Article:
Collecting continental scale plant phenology data: Lessons learned from NEON's Project Budburst
Citizen Science, broadly defined as engaging non-experts in the scientific process, has been experiencing significant growth and interest from both the education and scientific communities. Individuals from all walks of life are collecting and submitting data on a diversity of ecological topics including phenology and abundance. When tens of thousands of people are involved, dealing with the resultant data (from ingest, to storage, to accessibility) can be complex. Developing a data management plan is critical to success. This is especially important for citizen science programs that are designed to collect data over long periods of time. NEON’s Project BudBurst was developed to collect and share long term data on plant phenology. As part of NEON, it is intended to be in existence for a minimum of 30 years. It is likely that project management will change over time. It is also expected that technologies (including data storage, display, and access) will also change over time. In addition, given ongoing challenges in all citizen science projects regarding participant recruitment and retention, what approaches will support consistent data collection as participants change over time? How will geographic coverage remain and even extend? This presentation will share approaches and results learned from Project BudBurst.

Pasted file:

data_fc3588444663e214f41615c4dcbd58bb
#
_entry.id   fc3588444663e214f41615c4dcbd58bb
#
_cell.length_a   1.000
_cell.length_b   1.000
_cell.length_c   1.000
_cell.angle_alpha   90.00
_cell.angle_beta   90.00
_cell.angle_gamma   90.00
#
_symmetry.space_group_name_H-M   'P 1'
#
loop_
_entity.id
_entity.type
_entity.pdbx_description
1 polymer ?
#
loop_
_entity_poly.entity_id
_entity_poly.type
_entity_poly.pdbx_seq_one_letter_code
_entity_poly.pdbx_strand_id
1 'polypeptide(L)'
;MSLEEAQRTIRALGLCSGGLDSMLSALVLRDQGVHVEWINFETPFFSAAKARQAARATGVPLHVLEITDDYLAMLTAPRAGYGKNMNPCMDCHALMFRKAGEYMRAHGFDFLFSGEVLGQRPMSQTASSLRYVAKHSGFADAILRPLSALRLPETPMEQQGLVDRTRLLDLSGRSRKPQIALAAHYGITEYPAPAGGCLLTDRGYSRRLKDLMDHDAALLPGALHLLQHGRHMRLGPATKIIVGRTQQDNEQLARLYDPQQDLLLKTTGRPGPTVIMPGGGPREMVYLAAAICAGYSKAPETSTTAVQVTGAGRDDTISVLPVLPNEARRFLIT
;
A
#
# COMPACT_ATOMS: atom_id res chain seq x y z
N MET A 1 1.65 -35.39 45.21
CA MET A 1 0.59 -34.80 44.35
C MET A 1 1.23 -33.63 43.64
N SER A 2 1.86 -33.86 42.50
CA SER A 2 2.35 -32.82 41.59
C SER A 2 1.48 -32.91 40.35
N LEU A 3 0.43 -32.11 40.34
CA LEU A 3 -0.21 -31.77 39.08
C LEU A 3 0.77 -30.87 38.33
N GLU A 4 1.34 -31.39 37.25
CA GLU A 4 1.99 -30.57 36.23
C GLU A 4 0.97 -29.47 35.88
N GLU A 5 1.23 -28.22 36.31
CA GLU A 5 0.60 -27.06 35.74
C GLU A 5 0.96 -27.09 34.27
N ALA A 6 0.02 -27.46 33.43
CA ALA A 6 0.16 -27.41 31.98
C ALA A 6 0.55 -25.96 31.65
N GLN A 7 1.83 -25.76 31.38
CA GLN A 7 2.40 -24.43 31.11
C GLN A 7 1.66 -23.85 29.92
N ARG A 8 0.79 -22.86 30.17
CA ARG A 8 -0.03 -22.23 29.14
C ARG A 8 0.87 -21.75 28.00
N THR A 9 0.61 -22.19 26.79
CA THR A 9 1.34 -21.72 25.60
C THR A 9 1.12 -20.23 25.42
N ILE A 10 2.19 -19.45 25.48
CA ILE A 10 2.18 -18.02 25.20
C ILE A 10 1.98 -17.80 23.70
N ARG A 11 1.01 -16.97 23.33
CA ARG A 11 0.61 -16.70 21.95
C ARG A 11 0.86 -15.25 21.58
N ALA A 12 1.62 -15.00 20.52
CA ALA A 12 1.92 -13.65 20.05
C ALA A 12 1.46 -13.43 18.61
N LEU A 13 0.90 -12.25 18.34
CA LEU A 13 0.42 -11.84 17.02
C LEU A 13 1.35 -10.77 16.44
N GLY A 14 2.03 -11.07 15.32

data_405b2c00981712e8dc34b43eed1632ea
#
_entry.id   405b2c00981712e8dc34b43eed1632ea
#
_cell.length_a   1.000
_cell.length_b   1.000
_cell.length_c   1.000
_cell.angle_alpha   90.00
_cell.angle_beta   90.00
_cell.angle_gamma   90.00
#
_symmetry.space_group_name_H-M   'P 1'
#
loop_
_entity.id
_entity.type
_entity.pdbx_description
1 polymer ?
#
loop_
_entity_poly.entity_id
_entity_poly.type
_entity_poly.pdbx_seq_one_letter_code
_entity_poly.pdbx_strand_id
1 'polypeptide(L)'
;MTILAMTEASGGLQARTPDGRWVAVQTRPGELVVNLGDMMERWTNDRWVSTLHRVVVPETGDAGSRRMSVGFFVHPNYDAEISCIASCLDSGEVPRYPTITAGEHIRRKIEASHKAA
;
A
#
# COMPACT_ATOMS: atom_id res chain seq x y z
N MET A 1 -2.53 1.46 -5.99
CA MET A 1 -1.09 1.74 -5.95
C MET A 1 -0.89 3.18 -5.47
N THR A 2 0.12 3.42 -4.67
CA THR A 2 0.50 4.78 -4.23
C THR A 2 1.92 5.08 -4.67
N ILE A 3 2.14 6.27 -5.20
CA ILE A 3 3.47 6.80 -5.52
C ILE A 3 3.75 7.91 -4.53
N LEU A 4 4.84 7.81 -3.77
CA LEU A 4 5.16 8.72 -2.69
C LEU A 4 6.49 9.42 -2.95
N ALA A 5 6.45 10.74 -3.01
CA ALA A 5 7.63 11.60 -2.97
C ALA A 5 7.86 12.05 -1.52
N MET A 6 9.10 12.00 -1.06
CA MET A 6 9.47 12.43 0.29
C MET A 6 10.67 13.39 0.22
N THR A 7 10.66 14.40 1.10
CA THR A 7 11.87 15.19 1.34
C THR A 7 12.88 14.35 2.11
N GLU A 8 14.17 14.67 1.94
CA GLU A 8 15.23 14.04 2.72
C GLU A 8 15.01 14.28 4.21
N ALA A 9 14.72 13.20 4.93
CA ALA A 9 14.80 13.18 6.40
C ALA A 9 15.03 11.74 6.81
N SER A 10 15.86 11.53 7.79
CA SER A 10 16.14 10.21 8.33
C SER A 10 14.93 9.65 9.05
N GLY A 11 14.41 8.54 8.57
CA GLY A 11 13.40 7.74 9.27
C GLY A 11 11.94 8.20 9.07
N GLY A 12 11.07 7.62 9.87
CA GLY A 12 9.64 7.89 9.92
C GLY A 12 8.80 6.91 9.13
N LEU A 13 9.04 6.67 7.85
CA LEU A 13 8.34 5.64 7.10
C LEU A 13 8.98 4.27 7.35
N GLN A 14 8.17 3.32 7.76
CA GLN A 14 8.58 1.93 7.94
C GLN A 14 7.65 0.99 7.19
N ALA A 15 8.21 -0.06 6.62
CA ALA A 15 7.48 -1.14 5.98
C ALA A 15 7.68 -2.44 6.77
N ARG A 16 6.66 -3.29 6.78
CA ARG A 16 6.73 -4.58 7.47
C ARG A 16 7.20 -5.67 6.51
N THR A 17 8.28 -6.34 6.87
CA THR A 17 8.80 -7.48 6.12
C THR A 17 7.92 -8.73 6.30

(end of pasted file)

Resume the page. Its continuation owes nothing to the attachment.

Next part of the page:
In its first two years, Project BudBurst operated as a pilot to determine interest and utility of a plant phenology citizen science program. There was a great deal of interest, however, very limited resources were available and little attention was given to long term data concerns or long term participant support. For example, in the first year, participant registration was not required, which proved to be a significant oversight. This was corrected in subsequent years. Geographic coverage was limited initially partly due to the choice of plants and timing of data collection. Over time, additional plant species were added and the field seasons were based on a calendar year. Another area that needed changes was the protocol itself. As new plant groups were added, new phenophases had to be identified and added to the database. All of these changes required significant documentation to make the data useful to future users. This presentation will provide detail on challenges and how they were addressed to make Project BudBurst a viable and reliable long-term, continental-scale plant phenology citizen science program.